The city was built in the 9th century on an ancient Etruscan site by Sicardo, prince of Salerno, and named ‘Reghinna Major’ so as to distinguish it from the smaller city of Minori, known as ‘Reghinna Minor’. Both cities maintained these original names until the start of Swabian rule. A territory of Amalfi and coparticipant in her history, Maiori managed to resist for some time the fall of Amalfi to the Normans. It was sacked by the Pisans in 1268, rivals of the Maritime Republic.
It had a flourishing commercial navy and was able to build vast ships on its long and wide beach. On 26 October 1954, the main inhabited centre was destroyed by a violent flood: the Reghinna Major river burst its banks, causing the adjacent houses to collapse. The small city lies on a plain and in ancient times was surrounded and defended by walls and towers which began to be built from the 9th century onwards. On the Ponticchio hill stand the ruins of the castle of San Nicola, built under Piccolomini rule in 1468. The castle is in the form of an irregular polygon with eight towers and it extends to over 7,500 square metres. Here too religious architecture, at one with the extraordinary natural beauty of the landscape, manages to give the best representation of community life.
The history of city life can easily be recounted by the many churches dotted throughout the region. The first place of worship we come across, before entering the town, is one of the oldest: the abbey of Santa Maria de Olearia, so called because of the nearby oil mill, was founded by the Benedictines in 973. It has a small apse with a barrel vaulted ceiling and 11th-century frescoes. A little further along is the Torre Normanna or Norman Tower, originally called Delle Formicole, whose construction was started in 1535 and completed around 1590.
The church of Santa Maria a Mare dates back to the 12th century: its large majolica cupola dominates the building. The façade is clearly 18th-century and has three doors; the central one has bronze half shells and is framed by a lunette. The interior has a nave and two aisles divided by marble pilasters and there is a richly decorated coffered ceiling in gold by Neapolitan artist Alessandro Fulco. The sanctuary of Santa Maria delle Grazie, just outside the centre of the village of San Pietro has an 18th-century bell tower and façade. Inside there are several valuable works of art: a 15th-century painting depicting the Visitation, a Crucifixion attributed to the school of Andrea Sabatini, and a marble baptismal font from the late 13thcentury. The church attached to the convent of San Francesco, which dates back to the early 17th century is near the cave of the Annunziata and has precious Baroque elements both inside and out. The 4th-century church of San Pietro Apostolo was built in the small square of the town with the same time, on the ruins of the Temple of Vertumnus, destroyed by the citizens of Maiori after their conversion to Christianity. Queen Joan II of Anjou attended mass here in 1416 when she came to Maiori after her second marriage to James of Bourbon, Count of Marra.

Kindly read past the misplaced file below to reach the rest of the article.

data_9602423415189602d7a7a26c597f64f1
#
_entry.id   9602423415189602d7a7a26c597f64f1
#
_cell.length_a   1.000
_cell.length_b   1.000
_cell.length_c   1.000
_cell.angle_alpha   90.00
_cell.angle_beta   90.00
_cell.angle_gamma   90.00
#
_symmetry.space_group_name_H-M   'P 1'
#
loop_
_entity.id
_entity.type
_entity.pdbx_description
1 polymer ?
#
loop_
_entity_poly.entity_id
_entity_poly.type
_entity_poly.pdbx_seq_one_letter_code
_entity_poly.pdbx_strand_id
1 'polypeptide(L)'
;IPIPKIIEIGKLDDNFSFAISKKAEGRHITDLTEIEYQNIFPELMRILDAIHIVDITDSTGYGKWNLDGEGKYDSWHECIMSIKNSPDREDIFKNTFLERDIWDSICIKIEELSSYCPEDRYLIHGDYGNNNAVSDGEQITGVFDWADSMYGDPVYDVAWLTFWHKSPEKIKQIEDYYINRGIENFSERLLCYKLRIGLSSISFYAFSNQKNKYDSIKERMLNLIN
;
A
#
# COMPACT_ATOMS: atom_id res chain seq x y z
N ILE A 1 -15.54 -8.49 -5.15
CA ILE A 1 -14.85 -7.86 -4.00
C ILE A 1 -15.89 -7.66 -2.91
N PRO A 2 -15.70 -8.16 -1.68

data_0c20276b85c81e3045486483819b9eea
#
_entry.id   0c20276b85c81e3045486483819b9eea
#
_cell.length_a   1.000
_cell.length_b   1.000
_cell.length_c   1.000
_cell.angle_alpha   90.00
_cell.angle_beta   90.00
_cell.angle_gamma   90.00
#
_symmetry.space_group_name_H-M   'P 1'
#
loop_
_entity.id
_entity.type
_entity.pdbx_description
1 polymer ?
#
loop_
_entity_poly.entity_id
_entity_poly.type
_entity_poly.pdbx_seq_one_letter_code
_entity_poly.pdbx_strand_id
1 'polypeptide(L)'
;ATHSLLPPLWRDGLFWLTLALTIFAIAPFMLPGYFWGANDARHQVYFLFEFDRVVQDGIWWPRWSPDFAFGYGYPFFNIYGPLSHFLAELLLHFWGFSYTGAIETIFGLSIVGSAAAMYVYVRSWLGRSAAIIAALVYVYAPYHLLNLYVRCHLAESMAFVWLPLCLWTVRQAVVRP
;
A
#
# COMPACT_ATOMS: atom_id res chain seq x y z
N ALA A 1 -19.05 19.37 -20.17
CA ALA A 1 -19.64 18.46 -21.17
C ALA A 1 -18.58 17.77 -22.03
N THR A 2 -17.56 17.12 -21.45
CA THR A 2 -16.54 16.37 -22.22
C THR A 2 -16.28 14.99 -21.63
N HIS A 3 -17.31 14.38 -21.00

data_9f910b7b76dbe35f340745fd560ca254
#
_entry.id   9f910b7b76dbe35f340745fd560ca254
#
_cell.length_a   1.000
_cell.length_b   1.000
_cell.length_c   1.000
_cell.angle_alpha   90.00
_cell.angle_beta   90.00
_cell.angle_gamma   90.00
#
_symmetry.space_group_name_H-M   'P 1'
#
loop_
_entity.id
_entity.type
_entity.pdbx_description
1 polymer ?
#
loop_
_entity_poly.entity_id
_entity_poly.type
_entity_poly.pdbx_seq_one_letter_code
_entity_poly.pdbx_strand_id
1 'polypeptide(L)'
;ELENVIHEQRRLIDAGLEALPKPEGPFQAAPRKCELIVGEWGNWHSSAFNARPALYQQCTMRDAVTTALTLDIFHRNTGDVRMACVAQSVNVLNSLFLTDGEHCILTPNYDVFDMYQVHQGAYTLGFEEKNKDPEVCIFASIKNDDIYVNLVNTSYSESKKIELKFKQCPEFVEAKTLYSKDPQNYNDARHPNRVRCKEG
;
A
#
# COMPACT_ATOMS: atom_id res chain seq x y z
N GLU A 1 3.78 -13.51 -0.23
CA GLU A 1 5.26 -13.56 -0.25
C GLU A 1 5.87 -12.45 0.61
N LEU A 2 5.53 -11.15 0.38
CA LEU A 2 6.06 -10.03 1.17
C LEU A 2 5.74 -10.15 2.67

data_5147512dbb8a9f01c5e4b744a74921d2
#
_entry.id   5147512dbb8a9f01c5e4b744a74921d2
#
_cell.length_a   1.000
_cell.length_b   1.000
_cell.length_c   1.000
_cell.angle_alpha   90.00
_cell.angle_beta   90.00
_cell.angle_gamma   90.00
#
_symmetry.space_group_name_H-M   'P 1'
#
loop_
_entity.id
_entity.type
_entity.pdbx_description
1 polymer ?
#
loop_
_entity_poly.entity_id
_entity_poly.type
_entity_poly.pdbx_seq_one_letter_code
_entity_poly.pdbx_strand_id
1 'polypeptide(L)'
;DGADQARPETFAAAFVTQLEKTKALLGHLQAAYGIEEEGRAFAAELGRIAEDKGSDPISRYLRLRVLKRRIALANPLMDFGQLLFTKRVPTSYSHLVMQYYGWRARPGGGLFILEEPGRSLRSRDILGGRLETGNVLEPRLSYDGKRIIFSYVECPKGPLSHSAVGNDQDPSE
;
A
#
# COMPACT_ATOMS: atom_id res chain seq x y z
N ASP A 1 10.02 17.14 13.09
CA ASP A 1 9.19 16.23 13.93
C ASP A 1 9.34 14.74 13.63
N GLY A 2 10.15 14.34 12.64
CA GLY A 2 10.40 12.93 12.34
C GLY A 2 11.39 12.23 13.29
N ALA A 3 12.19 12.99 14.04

The statue of the apostle inside the church is of particular artistic value. The 7th-century church of the Madonna del Principio is at the heart of the town of Ponteprimario. It has been rebuilt several times following the floods which have affected the whole area around Maiori over the years and has recently been restored. Remains of the original building can still be seen under the floor and on the left-hand side of the clearing in front of the church and it is still possible to make out the arch of an old apse with a fresco of a flower. For those seeking a holiday out of season, the picturesque Maiori Carnival is not to be missed: for two weeks before Shrove Tuesday the seafront comes to life with masks, jugglers and street artists. Be sure not to miss the procession of allegorical floats which takes place every year on Shrove Tuesday and is then repeated the following Sunday and of course on the last day of the carnival.
Over the centuries, the people of Maiori have developed a unique skill: driftwood washed up on the beaches after high tides is collected and cleaned and then cleverly modelled into small sculptures such as shapely mermaids or birds in flight, or finely inlaid small tables which are then sold in the small shops along both sides of the Corso Reginna, now a pedestrian area. Undoubtedly one of the most delightful ways to travel is by sea. From the attractive beach which runs the entire length of the town, you can reach the promontory of Capo d’Orso.
Shortly afterwards, before reaching the small beach of Salicerchie, we find the Grotta Sulfurea (the Sulphurous Grotto). Inside the grotto, a constant stream of sulphur and magnesium rich water pours from an opening. After a relaxing bathe you can continue to Pandora’s Grotto where the emerald blue water frames the numerous stalactites and stalagmites. The journey continues towards Cala Bellavaia, known to the people of Maiori as the beach of the Dead Horse.